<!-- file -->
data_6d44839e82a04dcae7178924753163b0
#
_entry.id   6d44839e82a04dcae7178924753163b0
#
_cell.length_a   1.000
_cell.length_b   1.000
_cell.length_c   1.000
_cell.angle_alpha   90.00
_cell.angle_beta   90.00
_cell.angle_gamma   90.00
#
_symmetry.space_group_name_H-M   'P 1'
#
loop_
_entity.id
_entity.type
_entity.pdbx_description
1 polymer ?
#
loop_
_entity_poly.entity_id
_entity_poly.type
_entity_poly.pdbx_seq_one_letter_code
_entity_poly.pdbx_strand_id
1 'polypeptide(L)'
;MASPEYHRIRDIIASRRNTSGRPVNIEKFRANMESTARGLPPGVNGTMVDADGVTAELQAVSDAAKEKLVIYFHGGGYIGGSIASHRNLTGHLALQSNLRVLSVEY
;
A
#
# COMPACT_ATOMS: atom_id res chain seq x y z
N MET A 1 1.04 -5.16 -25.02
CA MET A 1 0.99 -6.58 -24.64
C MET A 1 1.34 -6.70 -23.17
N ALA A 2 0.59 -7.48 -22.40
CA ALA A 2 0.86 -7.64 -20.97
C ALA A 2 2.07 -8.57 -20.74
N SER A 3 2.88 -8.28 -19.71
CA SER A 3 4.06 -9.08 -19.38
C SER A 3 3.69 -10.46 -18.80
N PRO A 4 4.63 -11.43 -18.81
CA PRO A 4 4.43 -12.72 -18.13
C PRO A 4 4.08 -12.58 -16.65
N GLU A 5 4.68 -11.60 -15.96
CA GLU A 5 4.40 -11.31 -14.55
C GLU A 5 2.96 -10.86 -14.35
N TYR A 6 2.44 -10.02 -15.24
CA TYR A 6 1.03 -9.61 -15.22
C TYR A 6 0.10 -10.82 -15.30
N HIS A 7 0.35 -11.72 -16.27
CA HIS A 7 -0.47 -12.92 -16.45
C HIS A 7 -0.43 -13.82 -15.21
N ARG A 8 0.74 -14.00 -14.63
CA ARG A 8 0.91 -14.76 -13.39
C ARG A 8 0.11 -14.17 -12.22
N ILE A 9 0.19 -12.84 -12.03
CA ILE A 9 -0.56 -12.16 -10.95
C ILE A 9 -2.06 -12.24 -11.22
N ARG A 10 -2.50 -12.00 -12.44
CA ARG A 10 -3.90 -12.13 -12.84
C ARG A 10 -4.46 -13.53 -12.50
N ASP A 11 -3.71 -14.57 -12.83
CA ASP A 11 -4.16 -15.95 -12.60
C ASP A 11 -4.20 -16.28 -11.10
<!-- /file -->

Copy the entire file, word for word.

data_6d44839e82a04dcae7178924753163b0
#
_entry.id   6d44839e82a04dcae7178924753163b0
#
_cell.length_a   1.000
_cell.length_b   1.000
_cell.length_c   1.000
_cell.angle_alpha   90.00
_cell.angle_beta   90.00
_cell.angle_gamma   90.00
#
_symmetry.space_group_name_H-M   'P 1'
#
loop_
_entity.id
_entity.type
_entity.pdbx_description
1 polymer ?
#
loop_
_entity_poly.entity_id
_entity_poly.type
_entity_poly.pdbx_seq_one_letter_code
_entity_poly.pdbx_strand_id
1 'polypeptide(L)'
;MASPEYHRIRDIIASRRNTSGRPVNIEKFRANMESTARGLPPGVNGTMVDADGVTAELQAVSDAAKEKLVIYFHGGGYIGGSIASHRNLTGHLALQSNLRVLSVEY
;
A
#
# COMPACT_ATOMS: atom_id res chain seq x y z
N MET A 1 1.04 -5.16 -25.02
CA MET A 1 0.99 -6.58 -24.64
C MET A 1 1.34 -6.70 -23.17
N ALA A 2 0.59 -7.48 -22.40
CA ALA A 2 0.86 -7.64 -20.97
C ALA A 2 2.07 -8.57 -20.74
N SER A 3 2.88 -8.28 -19.71
CA SER A 3 4.06 -9.08 -19.38
C SER A 3 3.69 -10.46 -18.80
N PRO A 4 4.63 -11.43 -18.81
CA PRO A 4 4.43 -12.72 -18.13
C PRO A 4 4.08 -12.58 -16.65
N GLU A 5 4.68 -11.60 -15.96
CA GLU A 5 4.40 -11.31 -14.55
C GLU A 5 2.96 -10.86 -14.35
N TYR A 6 2.44 -10.02 -15.24
CA TYR A 6 1.03 -9.61 -15.22
C TYR A 6 0.10 -10.82 -15.30
N HIS A 7 0.35 -11.72 -16.27
CA HIS A 7 -0.47 -12.92 -16.45
C HIS A 7 -0.43 -13.82 -15.21
N ARG A 8 0.74 -14.00 -14.63
CA ARG A 8 0.91 -14.76 -13.39
C ARG A 8 0.11 -14.17 -12.22
N ILE A 9 0.19 -12.84 -12.03
CA ILE A 9 -0.56 -12.16 -10.95
C ILE A 9 -2.06 -12.24 -11.22
N ARG A 10 -2.50 -12.00 -12.44
CA ARG A 10 -3.90 -12.13 -12.84
C ARG A 10 -4.46 -13.53 -12.50
N ASP A 11 -3.71 -14.57 -12.83
CA ASP A 11 -4.16 -15.95 -12.60
C ASP A 11 -4.20 -16.28 -11.10